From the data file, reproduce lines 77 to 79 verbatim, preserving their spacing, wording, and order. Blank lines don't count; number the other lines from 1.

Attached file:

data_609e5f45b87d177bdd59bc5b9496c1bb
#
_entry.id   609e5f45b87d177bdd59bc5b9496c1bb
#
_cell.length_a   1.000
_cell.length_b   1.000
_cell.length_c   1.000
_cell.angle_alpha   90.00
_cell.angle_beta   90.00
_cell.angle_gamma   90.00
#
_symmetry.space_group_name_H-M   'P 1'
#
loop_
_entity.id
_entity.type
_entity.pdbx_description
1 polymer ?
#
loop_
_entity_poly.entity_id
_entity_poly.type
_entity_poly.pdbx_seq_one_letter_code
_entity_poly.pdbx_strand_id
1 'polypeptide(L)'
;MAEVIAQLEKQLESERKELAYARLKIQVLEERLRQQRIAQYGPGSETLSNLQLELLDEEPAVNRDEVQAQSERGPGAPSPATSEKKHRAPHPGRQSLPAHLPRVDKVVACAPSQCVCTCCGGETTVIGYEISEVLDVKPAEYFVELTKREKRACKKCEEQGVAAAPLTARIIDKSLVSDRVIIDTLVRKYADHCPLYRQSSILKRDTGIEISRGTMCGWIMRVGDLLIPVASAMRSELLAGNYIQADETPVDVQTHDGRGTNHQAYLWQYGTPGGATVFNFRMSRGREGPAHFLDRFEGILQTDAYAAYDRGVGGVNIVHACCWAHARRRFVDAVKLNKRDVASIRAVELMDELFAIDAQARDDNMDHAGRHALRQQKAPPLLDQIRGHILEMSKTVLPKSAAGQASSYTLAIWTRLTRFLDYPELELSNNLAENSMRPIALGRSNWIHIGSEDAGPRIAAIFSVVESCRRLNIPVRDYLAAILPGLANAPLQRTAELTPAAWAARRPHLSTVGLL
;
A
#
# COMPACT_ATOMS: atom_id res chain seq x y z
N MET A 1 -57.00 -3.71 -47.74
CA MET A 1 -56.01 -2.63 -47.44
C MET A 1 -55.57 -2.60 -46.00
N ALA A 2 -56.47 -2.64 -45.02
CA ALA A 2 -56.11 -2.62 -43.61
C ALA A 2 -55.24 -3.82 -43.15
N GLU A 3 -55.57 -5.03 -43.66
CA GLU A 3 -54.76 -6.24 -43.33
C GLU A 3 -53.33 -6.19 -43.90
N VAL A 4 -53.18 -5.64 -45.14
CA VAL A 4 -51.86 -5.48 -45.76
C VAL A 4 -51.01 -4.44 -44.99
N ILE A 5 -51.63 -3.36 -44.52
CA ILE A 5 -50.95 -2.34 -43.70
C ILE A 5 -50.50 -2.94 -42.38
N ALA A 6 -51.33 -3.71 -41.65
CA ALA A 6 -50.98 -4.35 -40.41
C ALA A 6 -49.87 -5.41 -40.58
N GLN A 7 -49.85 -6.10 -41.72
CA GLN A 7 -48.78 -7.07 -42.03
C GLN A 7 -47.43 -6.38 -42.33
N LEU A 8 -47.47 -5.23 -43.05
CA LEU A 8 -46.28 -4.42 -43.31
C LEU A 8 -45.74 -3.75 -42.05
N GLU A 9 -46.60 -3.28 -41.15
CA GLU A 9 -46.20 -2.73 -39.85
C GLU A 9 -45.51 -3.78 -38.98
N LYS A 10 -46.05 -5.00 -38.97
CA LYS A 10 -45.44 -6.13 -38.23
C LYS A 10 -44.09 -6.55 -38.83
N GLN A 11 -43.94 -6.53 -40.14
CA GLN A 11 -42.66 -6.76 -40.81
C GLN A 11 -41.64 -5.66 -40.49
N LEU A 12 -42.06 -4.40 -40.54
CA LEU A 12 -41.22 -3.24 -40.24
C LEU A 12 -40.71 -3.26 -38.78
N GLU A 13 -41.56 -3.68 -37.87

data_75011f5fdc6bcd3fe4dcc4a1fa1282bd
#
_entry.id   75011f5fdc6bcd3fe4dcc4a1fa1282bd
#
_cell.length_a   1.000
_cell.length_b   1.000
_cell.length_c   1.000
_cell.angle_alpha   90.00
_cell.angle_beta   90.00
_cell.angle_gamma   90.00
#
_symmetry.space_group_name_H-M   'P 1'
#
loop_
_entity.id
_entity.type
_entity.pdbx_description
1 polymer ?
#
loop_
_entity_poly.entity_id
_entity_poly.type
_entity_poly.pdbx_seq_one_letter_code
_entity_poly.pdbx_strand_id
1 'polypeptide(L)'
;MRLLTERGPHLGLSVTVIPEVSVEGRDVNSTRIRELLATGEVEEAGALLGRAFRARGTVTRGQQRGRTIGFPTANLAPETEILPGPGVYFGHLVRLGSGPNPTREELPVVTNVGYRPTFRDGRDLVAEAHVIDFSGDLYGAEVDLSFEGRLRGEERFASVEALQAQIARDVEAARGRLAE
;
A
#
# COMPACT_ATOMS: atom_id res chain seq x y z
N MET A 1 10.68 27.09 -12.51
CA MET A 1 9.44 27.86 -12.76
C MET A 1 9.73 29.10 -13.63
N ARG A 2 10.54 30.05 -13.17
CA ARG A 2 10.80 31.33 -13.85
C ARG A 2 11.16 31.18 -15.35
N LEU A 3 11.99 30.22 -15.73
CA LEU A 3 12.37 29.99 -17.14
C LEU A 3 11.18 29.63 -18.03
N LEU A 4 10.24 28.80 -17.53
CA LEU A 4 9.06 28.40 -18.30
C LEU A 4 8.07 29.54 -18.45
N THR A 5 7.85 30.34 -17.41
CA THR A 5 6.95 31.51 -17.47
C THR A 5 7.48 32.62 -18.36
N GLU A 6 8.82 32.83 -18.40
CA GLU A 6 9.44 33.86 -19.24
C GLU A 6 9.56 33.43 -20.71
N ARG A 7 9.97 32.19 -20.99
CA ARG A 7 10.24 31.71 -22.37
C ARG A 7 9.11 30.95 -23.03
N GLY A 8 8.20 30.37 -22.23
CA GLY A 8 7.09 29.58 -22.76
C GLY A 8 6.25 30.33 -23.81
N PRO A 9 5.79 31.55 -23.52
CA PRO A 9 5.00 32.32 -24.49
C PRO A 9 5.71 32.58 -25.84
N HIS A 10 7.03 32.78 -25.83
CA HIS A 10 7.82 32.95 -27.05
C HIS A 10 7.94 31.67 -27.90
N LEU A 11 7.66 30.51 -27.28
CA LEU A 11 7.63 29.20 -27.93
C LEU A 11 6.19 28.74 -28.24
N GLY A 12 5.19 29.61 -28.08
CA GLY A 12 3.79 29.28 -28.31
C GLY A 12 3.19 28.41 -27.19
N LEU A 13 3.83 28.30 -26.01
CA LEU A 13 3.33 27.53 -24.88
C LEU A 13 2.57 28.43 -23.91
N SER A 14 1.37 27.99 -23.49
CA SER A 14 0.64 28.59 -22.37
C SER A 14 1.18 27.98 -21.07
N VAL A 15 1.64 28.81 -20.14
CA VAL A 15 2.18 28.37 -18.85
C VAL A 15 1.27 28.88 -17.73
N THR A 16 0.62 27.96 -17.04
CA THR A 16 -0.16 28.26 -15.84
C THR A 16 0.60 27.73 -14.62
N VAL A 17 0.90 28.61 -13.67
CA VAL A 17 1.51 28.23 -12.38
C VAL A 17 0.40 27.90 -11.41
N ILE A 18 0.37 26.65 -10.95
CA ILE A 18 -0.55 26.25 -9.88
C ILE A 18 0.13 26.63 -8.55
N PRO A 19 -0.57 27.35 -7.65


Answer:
_cell.angle_gamma   90.00
#
_symmetry.space_group_name_H-M   'P 1'